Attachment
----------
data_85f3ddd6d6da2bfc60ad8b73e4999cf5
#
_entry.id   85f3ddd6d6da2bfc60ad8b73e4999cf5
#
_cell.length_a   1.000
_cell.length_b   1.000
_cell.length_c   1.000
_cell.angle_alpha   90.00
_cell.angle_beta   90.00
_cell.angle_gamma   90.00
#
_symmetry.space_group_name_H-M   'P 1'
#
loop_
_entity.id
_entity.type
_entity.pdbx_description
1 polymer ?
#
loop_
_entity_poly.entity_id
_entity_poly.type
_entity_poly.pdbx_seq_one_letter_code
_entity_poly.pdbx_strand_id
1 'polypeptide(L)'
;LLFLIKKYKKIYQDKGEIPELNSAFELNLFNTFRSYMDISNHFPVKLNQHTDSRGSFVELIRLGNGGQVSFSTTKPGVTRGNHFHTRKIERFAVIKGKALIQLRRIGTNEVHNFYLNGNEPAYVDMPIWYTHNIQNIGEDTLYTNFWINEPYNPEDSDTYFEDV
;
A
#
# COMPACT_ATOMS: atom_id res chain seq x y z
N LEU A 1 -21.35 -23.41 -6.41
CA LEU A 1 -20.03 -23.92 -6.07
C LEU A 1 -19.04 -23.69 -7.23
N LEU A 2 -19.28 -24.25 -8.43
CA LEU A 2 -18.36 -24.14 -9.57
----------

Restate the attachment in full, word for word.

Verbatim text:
data_85f3ddd6d6da2bfc60ad8b73e4999cf5
#
_entry.id   85f3ddd6d6da2bfc60ad8b73e4999cf5
#
_cell.length_a   1.000
_cell.length_b   1.000
_cell.length_c   1.000
_cell.angle_alpha   90.00
_cell.angle_beta   90.00
_cell.angle_gamma   90.00
#
_symmetry.space_group_name_H-M   'P 1'
#
loop_
_entity.id
_entity.type
_entity.pdbx_description
1 polymer ?
#
loop_
_entity_poly.entity_id
_entity_poly.type
_entity_poly.pdbx_seq_one_letter_code
_entity_poly.pdbx_strand_id
1 'polypeptide(L)'
;LLFLIKKYKKIYQDKGEIPELNSAFELNLFNTFRSYMDISNHFPVKLNQHTDSRGSFVELIRLGNGGQVSFSTTKPGVTRGNHFHTRKIERFAVIKGKALIQLRRIGTNEVHNFYLNGNEPAYVDMPIWYTHNIQNIGEDTLYTNFWINEPYNPEDSDTYFEDV
;
A
#
# COMPACT_ATOMS: atom_id res chain seq x y z
N LEU A 1 -21.35 -23.41 -6.41
CA LEU A 1 -20.03 -23.92 -6.07
C LEU A 1 -19.04 -23.69 -7.23
N LEU A 2 -19.28 -24.25 -8.43
CA LEU A 2 -18.36 -24.14 -9.57